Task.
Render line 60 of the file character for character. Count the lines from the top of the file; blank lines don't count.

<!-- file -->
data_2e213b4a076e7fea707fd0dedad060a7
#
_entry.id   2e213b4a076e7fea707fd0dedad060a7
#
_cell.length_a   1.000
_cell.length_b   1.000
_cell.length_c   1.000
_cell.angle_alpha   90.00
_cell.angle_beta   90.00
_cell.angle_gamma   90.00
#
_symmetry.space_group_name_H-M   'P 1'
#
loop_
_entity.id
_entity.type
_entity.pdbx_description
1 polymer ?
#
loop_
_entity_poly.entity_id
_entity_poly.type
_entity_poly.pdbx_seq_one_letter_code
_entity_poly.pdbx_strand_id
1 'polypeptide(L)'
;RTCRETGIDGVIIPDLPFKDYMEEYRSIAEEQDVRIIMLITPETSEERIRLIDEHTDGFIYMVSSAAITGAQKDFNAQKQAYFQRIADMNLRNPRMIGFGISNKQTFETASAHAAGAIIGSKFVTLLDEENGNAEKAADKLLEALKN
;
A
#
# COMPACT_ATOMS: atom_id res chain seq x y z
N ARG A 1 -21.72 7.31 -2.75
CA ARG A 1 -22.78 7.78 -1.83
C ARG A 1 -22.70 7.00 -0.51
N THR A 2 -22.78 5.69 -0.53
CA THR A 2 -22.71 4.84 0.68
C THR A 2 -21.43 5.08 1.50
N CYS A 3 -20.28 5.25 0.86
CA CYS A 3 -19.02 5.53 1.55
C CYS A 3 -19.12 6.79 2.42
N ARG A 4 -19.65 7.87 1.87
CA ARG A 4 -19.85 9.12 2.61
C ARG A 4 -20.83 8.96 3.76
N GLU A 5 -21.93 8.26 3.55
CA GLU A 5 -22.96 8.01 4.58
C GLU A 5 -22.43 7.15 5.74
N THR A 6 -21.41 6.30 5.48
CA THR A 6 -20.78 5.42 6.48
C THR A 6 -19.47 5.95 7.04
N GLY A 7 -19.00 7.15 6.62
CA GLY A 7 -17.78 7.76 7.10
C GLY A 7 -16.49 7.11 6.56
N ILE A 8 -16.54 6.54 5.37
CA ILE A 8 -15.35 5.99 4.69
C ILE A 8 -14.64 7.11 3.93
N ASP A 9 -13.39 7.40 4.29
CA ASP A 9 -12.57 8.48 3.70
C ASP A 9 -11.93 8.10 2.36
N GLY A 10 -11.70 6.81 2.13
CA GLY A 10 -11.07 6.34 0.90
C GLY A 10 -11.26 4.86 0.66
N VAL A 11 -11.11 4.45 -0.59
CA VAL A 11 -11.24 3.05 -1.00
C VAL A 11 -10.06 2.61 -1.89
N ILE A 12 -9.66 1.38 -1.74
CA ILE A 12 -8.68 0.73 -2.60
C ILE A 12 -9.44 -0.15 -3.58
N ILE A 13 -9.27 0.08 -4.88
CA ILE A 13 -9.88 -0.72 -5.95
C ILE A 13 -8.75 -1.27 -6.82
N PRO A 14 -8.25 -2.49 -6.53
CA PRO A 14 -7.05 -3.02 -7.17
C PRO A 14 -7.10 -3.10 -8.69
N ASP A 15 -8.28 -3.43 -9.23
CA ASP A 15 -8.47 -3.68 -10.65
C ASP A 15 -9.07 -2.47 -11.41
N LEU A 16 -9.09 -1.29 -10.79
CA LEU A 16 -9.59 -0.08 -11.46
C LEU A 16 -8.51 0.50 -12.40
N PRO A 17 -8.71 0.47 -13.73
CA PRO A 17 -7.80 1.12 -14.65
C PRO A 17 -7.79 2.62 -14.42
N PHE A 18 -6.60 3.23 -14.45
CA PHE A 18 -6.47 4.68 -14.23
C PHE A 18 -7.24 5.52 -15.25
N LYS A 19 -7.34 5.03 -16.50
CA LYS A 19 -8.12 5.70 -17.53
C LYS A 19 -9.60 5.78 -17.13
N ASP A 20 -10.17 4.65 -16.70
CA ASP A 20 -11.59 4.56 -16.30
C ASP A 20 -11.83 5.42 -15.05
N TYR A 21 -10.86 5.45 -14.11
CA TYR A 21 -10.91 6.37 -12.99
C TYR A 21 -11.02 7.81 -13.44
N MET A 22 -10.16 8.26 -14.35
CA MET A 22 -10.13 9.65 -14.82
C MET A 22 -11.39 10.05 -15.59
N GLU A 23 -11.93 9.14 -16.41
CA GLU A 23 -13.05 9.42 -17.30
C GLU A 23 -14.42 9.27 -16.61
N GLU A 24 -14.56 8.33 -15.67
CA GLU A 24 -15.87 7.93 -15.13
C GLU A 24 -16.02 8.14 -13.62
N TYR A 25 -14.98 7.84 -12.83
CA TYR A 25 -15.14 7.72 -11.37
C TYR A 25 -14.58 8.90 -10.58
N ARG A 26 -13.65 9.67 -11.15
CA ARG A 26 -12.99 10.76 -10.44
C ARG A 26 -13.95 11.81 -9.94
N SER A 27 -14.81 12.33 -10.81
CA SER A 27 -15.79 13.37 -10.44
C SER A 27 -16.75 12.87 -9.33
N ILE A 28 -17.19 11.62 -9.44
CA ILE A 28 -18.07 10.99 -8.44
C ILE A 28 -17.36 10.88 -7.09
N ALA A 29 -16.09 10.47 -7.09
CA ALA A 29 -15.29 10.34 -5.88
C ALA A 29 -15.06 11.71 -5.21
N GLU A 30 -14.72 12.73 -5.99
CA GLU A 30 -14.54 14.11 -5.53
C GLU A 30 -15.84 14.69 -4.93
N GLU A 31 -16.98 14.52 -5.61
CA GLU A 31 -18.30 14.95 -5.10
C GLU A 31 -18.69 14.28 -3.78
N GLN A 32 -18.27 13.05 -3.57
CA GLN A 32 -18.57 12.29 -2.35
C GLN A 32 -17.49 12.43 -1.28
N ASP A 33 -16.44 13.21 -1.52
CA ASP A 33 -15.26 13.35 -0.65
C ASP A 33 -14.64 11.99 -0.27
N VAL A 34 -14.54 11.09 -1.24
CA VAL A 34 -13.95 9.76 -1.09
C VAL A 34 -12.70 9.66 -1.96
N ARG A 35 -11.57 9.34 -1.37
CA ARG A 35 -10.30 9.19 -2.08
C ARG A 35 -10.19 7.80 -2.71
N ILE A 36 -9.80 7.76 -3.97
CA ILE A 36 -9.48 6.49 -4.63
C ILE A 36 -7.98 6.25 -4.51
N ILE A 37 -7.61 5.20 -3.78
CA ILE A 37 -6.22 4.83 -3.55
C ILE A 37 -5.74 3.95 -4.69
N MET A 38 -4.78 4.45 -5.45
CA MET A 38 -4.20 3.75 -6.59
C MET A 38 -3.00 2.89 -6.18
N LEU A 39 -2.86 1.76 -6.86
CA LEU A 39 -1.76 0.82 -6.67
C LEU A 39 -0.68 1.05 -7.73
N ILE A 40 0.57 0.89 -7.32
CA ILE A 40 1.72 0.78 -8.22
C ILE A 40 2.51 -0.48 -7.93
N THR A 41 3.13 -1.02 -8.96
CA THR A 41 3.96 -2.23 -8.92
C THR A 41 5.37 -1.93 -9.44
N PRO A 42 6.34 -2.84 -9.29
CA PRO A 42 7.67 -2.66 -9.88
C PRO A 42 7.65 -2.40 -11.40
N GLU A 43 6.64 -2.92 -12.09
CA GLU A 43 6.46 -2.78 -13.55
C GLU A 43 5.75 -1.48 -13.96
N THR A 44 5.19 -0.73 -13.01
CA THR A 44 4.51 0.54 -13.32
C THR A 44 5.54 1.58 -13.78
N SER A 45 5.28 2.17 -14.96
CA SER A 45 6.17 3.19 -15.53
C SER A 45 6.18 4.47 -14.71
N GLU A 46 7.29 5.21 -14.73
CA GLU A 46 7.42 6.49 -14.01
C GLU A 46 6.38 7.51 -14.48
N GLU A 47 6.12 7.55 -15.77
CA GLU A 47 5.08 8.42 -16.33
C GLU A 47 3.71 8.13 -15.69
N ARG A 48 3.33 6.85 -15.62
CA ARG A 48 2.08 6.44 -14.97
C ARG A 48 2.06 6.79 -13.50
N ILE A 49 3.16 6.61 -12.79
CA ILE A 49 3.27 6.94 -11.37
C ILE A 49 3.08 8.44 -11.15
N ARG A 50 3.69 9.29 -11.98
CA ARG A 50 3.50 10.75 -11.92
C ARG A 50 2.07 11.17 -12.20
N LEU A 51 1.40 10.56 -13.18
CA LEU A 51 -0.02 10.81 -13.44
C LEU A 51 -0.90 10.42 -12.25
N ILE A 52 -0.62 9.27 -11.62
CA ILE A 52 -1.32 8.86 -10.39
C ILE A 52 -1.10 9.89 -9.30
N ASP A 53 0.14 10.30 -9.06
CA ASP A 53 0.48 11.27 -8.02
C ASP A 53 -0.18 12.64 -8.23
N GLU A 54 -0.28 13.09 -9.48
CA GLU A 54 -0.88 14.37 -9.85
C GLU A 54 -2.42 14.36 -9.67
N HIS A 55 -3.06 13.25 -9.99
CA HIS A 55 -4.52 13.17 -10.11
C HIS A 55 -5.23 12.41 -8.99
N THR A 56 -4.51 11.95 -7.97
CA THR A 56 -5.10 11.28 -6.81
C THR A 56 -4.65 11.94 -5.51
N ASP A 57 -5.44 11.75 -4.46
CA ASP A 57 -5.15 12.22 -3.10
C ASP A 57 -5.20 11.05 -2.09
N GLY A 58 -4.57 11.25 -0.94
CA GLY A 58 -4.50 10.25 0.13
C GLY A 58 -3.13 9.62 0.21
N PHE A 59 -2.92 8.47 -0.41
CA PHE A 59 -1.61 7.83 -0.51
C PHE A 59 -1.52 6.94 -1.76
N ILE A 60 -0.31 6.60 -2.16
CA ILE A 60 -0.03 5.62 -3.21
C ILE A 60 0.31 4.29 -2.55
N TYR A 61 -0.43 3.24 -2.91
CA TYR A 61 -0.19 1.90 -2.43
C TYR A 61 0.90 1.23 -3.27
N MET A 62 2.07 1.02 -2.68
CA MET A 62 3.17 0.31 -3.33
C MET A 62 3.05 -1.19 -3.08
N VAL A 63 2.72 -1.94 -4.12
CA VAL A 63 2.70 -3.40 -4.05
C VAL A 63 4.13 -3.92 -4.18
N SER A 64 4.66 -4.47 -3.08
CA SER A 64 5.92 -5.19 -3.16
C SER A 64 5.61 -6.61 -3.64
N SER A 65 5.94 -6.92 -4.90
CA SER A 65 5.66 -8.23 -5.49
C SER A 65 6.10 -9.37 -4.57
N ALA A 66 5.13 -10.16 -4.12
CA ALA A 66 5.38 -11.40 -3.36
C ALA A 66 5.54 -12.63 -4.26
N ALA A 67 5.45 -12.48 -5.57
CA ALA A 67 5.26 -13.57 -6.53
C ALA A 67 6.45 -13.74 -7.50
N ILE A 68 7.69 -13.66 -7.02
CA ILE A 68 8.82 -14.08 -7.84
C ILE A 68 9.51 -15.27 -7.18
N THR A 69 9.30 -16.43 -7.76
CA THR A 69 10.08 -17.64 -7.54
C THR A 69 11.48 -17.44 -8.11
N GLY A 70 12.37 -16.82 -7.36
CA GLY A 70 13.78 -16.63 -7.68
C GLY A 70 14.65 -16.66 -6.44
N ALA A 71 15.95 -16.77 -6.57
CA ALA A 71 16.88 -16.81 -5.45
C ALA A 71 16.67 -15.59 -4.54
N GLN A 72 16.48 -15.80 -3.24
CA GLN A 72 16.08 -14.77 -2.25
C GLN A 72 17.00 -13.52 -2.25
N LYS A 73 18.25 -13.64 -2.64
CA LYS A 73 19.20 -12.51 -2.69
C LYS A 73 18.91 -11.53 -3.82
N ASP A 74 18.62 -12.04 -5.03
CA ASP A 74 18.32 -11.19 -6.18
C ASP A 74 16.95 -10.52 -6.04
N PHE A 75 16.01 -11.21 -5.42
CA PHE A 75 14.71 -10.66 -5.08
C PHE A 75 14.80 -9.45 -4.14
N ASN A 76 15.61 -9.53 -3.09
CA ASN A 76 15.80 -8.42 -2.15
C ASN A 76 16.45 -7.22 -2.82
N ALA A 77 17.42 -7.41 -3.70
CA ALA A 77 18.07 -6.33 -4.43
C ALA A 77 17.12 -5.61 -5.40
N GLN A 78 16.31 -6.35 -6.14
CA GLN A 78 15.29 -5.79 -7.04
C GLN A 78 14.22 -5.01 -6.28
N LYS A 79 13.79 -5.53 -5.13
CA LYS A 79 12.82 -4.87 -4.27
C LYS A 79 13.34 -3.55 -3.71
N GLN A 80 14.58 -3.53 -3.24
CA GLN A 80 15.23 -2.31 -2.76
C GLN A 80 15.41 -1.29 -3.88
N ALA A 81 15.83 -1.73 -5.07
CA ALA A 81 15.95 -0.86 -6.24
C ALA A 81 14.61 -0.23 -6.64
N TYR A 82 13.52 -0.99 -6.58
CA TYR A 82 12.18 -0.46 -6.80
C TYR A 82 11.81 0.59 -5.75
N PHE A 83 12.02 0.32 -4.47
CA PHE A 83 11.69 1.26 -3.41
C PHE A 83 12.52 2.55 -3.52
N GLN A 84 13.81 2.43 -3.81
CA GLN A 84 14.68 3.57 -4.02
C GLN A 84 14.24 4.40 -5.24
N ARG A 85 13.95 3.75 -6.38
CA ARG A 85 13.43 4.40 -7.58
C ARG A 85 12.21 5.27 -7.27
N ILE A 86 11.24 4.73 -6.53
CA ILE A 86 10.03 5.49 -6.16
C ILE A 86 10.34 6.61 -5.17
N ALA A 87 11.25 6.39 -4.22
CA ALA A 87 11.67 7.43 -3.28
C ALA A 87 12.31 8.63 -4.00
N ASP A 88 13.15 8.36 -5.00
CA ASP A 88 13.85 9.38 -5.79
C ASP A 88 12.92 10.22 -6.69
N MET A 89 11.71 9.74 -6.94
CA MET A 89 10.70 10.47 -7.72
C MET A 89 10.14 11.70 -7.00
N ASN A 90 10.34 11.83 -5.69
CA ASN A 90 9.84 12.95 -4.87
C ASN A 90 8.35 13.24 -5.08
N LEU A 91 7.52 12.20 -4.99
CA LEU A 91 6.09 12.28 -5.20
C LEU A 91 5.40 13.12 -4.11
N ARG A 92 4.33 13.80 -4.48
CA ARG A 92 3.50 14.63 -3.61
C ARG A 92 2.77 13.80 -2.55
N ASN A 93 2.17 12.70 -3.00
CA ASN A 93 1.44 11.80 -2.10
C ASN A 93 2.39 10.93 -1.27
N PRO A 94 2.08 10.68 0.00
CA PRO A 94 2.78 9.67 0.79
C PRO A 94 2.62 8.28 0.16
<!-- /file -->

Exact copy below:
C GLY A 10 -11.26 4.86 0.66